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Volume 7, Issue 2 (May 2020)                   IJML 2020, 7(2): 138-144 | Back to browse issues page

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Nourbakhsh F, Nourbakhsh V, Borooni S, Tajbakhsh E, Daneshmand D. Molecular Investigation of Staphylococcal Cassette Chromosome mec (SCCmec) Elements Isolated from Intensive Care Unit. IJML. 2020; 7 (2) :138-144
URL: http://ijml.ssu.ac.ir/article-1-336-en.html
Departments of Microbiology, Faculty of Basic Sciences, Shahrekord Branch, Islamic Azad University, Shahrekord, Iran.
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Research on bacterial resistance has a long tradition, especially antibiotic resistance pattern in Staphylococcus aureus (S. aureus) as an important pathogen which can colonize in the community and hospital surfaces or organs [1]. There are several common kinds of infections as reported by S. aureus including various soft-tissue, systemic, and endocarditic infections as well as urinary tract infections (UTIs) [2]. Due to the widespread prevalence of infections caused by S. aureus and also resistance to methicillin, genetic background and the SCC mec typing have become especially important [3, 4].
It has been indicated that methicillin or aminoglycosides are antibiotics their resistance patterns of which quickly increases [5]. Methicillin resistance S. aureus (MRSA) is mediated by mecA gene and staphylococcal cassette chromosome mec (SCCmec) as a mobile genetic element (size: 21-67 kbp).
As it is indicated, SCCmec are classified into 8 different types (I–VIII). The literature review reveals that SCC mec type I was specified in 1961 in UK, type II in Japan, and types III, IV and V were distinctive in New Zealand. Several studies related to SCCmec elements have demonstrated that hospital acquired-MRSA (HA-MRSA) are detected in type III of SCCmec but community acquired-MRSA (CA-MRSA) are susceptible to various widespread antibiotics [6, 7].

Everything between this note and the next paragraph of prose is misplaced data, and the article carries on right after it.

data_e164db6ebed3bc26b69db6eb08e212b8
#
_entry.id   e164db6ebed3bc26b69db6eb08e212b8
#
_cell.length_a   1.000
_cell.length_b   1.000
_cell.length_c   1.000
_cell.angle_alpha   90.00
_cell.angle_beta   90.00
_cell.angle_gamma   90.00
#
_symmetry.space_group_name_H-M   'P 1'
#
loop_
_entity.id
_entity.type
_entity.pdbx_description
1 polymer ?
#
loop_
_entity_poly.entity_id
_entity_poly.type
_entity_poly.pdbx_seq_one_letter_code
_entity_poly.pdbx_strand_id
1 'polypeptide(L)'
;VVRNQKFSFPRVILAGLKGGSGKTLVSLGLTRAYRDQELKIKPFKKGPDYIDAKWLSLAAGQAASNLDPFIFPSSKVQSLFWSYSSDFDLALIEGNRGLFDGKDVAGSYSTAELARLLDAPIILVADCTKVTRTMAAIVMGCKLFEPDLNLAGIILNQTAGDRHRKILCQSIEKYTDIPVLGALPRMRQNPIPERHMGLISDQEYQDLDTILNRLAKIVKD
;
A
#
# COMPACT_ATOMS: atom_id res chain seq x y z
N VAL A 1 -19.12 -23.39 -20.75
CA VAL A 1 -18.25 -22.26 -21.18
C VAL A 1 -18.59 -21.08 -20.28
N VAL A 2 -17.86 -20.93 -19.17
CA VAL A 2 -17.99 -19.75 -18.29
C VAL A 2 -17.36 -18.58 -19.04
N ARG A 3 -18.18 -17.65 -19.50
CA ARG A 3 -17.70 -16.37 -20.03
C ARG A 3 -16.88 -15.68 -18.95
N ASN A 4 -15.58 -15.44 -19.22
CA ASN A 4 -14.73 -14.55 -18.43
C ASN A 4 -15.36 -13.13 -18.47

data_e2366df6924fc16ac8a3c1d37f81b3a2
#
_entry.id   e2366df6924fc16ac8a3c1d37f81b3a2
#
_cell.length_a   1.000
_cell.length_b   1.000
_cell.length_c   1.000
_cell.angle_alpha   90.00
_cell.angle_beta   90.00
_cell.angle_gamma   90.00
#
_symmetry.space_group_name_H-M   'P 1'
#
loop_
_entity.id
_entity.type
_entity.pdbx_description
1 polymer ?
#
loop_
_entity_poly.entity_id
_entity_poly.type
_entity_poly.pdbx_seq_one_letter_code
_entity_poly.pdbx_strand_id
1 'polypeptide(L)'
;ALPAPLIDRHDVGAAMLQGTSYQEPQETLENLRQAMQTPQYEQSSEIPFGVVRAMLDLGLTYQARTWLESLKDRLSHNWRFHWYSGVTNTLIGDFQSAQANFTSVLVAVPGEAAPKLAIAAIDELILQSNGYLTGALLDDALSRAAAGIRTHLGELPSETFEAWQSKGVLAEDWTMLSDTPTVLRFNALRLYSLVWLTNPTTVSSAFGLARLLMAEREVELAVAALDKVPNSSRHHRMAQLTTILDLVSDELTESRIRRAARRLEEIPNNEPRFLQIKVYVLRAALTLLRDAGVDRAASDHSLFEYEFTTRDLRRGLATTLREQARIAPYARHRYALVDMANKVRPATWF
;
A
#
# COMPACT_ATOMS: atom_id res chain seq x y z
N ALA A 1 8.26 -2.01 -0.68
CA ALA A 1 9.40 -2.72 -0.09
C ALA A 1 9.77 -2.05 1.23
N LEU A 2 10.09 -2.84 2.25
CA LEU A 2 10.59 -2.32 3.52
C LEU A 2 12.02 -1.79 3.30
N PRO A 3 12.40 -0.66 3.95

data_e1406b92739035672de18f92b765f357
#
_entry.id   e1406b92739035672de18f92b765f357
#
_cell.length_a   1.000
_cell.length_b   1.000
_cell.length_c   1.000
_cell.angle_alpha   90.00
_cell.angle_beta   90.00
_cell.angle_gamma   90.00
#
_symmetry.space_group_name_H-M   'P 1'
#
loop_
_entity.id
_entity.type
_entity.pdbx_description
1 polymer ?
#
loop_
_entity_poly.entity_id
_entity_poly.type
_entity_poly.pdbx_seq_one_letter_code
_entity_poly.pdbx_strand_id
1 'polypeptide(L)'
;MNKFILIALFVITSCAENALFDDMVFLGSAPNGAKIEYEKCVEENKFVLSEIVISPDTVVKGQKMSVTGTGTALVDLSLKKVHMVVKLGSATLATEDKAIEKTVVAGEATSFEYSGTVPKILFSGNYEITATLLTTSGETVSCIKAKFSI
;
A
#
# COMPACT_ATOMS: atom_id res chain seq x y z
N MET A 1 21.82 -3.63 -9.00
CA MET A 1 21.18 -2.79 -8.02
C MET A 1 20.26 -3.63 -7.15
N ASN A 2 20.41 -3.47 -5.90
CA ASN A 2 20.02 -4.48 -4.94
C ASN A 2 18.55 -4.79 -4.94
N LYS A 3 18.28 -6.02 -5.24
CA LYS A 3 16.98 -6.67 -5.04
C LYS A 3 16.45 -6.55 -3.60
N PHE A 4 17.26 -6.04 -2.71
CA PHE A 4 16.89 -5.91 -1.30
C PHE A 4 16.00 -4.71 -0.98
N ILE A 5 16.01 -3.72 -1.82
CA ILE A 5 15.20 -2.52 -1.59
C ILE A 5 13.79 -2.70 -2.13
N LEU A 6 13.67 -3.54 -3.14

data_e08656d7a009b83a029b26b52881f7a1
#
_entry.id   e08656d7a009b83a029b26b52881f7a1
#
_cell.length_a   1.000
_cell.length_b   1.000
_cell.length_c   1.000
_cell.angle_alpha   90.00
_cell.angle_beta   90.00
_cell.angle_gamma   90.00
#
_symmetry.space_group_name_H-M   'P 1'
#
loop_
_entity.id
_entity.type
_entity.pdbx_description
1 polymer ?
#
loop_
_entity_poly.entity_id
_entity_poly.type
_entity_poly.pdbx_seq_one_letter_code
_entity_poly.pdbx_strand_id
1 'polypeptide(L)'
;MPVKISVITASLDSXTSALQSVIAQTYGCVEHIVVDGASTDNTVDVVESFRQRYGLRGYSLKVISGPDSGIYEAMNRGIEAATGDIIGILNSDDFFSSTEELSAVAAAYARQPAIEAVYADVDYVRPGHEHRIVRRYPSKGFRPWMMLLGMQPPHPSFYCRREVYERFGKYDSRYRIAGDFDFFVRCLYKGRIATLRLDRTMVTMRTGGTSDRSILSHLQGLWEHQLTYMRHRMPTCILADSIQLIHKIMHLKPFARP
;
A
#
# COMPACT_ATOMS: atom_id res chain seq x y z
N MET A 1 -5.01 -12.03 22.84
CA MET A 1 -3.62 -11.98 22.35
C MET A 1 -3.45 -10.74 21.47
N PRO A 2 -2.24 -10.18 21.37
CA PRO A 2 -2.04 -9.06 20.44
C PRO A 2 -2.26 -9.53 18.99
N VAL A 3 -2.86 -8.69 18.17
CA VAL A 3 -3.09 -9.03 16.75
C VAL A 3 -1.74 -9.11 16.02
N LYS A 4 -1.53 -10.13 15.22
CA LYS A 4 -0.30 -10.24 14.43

Previous studies have emphasized the presence of a wide pattern of resistance to other various therapeutic options such as β-lactamase, macrolides, lincosamides, and mupirocin [7]. Several studies have reported about msrA and msrB (related to macrolides), ermA, ermB and ermC (related to macrolide, lincosamide, streptogramin B), mecA (related to methicillin), ant (4´)-Ia, aac (6´)- Ie/aph(2˝), and aph(3´)-IIIa (related to aminoglycosides modifying enzymes), mupA (related to mupirocin) and tet (related to tetracycline) [8]. Concerning the prevalence of drug resistance, MRSA infections have increased the number of related reviews. Hence, we decided to investigate antimicrobial resistance pattern of mecA gene and SCCmec phenotypes recovered from the intensive care unit (ICU) in Isfahan, Iran [9, 10].
Materials and Methods
Bacterial isolates
Overall, 76 clinical strains were collected from various samples such as wound (n= 31; 40.8%), blood (n= 5; 6.6%), ear (n= 2; 2.6%), pus (n= 8; 10.5%), body catheter (n= 16; 21%), and urine (n=14; 18.5%) out of hospitalized patients in the ICUs. Furthermore, patient's samples were immediately transported to the laboratory for performing additional tests. All the samples were directly cultured into 7% sheep blood agar (Merck, Darmstadt, Germany) and distinguished by the conventional microbiological methods [11). Further, molecular studies have been performed for drug resistance studies [12].
Antibiotic susceptibility testing
Susceptibility to penicillin (10 u/disk), imipenem (10 μg/disk), cefazolin (30 μg/disk), cefalotin (30 μg/disk), ceftriaxone (30 μg/disk), gentamicin (10 μg/disk), ciprofloxacin (5 μg/disk), clindamycin (2 μg/disk), azithromycin (15 μg/disk), erythromycin (15 μg/disk), mupirocin (30 μg/disk), rifampicin (5 μg/disk), tetracycline (30 μg/disk), trimethoprim (5 μg/disk), vancomycin (30 μg/disk), nitrofurantoin (300 μg/disk), and methicillin (30 μg/disk) was determined using the Kirby-Bauer disk diffusion technique in accordance with the clinical and laboratory standards institute (CLSI) [11, 13].
DNA extraction and genes amplification